- It reduces the need for downward navigation by extending the staff; but without completely eliminating them, as in the case of continuous display.
- It is always necessary to juggle between A0 and A4 formats, depending on whether you are editing or printing.

In conclusion, fixing the bug is still desirable, if possible....

I never got any feedback on my possible fix, I'd love it if people could test my build in

The holdup for me is, while it does fix the issue, it comes at a performance penalty, and I know people are also very sensitive to the speed of continuous view. As someone who almost never uses continuous view, and doesn't tend to work in scores large enough to notice performance problems, I really don't have a good feel for the tradeoff. So I'd need to get some good feedback on whether my approach here is acceptable or not.

In reply to by cadiz1

@Cadiz : thank you for the pointer to my post, and the translation. As well then as for your help in the french forum, with the installation of the nightly.
@All : the nightly works fine, and fixes the bug. Maybe it would be fine to include the fix in a release to come.
Best regards

The problem is, it is not a bug but a deliberate design decision, because the alternative makes continuous view slower. The question isn't whether my change works or not - I know it does. The question is whether it makes continuous view too slow, for the people who have large scores that already tend to be slow.

In reply to by Marc Sabatella


"A deliberate design decision"? Well, I understand the response time issue, and am not suggesting working it out is easy. But from a purely continuous-mode-user point of view, I'd then suggest to seriously reconsider this decision! In a classic voice/piano score, with three lyrics lines, lyrics completely superseed the right hand staff. In practice, it makes continuous mode definitely unusable :(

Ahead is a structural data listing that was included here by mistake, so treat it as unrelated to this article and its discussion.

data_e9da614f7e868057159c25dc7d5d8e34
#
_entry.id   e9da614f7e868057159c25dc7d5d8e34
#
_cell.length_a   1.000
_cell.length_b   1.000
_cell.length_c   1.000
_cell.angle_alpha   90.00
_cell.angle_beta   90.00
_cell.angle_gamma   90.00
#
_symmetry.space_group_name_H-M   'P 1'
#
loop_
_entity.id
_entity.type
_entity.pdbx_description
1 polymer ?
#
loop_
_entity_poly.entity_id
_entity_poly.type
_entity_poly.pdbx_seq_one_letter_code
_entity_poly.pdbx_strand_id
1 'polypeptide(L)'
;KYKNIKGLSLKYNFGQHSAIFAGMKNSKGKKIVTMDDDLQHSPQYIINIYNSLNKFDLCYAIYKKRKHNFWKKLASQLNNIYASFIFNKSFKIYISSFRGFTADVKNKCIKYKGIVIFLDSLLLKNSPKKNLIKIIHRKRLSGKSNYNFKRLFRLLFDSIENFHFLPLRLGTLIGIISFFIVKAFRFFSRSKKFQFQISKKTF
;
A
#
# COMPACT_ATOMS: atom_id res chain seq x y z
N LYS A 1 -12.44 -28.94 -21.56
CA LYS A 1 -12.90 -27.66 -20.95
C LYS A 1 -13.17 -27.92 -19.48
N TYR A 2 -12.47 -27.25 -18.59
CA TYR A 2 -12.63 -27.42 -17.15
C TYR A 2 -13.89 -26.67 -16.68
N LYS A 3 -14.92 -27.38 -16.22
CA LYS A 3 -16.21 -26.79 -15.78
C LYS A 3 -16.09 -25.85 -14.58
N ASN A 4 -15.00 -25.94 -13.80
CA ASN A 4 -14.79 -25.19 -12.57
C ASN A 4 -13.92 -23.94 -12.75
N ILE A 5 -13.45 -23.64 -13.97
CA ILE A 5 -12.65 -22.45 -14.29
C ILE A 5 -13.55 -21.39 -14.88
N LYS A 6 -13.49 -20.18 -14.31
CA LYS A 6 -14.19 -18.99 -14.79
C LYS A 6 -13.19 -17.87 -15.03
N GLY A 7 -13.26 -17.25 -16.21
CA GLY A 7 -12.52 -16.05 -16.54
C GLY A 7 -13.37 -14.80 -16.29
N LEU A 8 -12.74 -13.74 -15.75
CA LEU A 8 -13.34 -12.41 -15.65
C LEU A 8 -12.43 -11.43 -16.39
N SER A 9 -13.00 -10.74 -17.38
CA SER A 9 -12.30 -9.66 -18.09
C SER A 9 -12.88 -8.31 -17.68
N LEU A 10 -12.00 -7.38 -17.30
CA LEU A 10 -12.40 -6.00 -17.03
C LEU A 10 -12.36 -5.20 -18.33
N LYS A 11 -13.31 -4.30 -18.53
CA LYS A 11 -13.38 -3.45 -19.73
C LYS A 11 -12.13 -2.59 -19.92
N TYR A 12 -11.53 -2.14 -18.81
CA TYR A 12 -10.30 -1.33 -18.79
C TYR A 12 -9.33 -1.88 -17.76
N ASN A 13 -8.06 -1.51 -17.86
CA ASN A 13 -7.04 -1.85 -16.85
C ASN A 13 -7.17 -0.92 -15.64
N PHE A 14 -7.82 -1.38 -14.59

Regarding response time, I didn't notice anything. But it may not be conclusive, this was a short score...

Best regards.

The workaround is very simple - just add a spacer. I agree it would be better if it just worked, which is why I implemented the change I did. But again, performance is important too, and so far no one has given a definite answer as to how to prioritize these conflicting goals.

In reply to by Marc Sabatella

I agree, performance is key to using applications, and the spacer fixes the issue, thank you. Provides manual spacing for continuous mode...
EDIT : provided though that the space by the spacer in continuous mode, does not exceed the automatic spacing in page mode. Otherwise, unless I'm missing something, a single system in page mode would be spaced differently from the others. This is minor, the workaround remains very manageable...

In reply to by Marc Sabatella

The spacer increases the distance between staves massively compared to version 2. As I use continuous view for teaching, and sight-reading when there are more than two or three staves it won't fit on the page! It's just very messy. Sticking with version 2 for me and my students until something is fixed as I can't use both due to file compatibility!

Yes, as mentioned, a spacer gives you complete cont over the spacing - that’s the whole point. They really do provide a quite simple solution, no need to saddle yourself with the limitations and bugs of older versions. I guarantee the improvements in MuseScore 3 will save you much more time than the few seconds it takes to add spacers costs!

If you’re having trouble figuring out how to use spacers, best to start a new thread in the Support forum and attach your score so we can understand and assist better.

In reply to by Marc Sabatella

How about the ability to create a spacer which specifies a "minimum" spacing value, rather than an "additional" amount of space. My hope is that such an approach would not create much of a performance load, though it would require determining the largest "minumum space" for all the measures currently displayed in the continuous view. I also suspect it would generally alleviate the need to remove those same spacers when switching to page view.